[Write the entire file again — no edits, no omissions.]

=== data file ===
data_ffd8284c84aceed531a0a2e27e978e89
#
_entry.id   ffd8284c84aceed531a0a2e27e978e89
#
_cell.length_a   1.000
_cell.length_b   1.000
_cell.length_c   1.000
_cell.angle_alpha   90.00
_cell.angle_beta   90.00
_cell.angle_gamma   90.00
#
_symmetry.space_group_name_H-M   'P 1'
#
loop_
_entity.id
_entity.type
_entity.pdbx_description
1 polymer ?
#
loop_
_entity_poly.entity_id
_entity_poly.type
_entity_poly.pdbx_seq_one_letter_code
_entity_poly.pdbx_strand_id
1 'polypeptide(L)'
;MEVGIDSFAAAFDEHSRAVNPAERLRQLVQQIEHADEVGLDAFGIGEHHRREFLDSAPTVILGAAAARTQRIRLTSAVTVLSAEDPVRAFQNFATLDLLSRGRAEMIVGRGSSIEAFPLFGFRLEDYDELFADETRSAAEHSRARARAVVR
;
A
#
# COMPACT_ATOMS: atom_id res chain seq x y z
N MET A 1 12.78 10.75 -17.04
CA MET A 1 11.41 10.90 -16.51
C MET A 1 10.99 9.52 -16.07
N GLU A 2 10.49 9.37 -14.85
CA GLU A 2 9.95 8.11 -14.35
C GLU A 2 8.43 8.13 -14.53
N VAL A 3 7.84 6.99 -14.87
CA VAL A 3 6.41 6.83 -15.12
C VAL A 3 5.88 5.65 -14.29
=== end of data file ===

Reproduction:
data_ffd8284c84aceed531a0a2e27e978e89
#
_entry.id   ffd8284c84aceed531a0a2e27e978e89
#
_cell.length_a   1.000
_cell.length_b   1.000
_cell.length_c   1.000
_cell.angle_alpha   90.00
_cell.angle_beta   90.00
_cell.angle_gamma   90.00
#
_symmetry.space_group_name_H-M   'P 1'
#
loop_
_entity.id
_entity.type
_entity.pdbx_description
1 polymer ?
#
loop_
_entity_poly.entity_id
_entity_poly.type
_entity_poly.pdbx_seq_one_letter_code
_entity_poly.pdbx_strand_id
1 'polypeptide(L)'
;MEVGIDSFAAAFDEHSRAVNPAERLRQLVQQIEHADEVGLDAFGIGEHHRREFLDSAPTVILGAAAARTQRIRLTSAVTVLSAEDPVRAFQNFATLDLLSRGRAEMIVGRGSSIEAFPLFGFRLEDYDELFADETRSAAEHSRARARAVVR
;
A
#
# COMPACT_ATOMS: atom_id res chain seq x y z
N MET A 1 12.78 10.75 -17.04
CA MET A 1 11.41 10.90 -16.51
C MET A 1 10.99 9.52 -16.07
N GLU A 2 10.49 9.37 -14.85
CA GLU A 2 9.95 8.11 -14.35
C GLU A 2 8.43 8.13 -14.53
N VAL A 3 7.84 6.99 -14.87
CA VAL A 3 6.41 6.83 -15.12
C VAL A 3 5.88 5.65 -14.29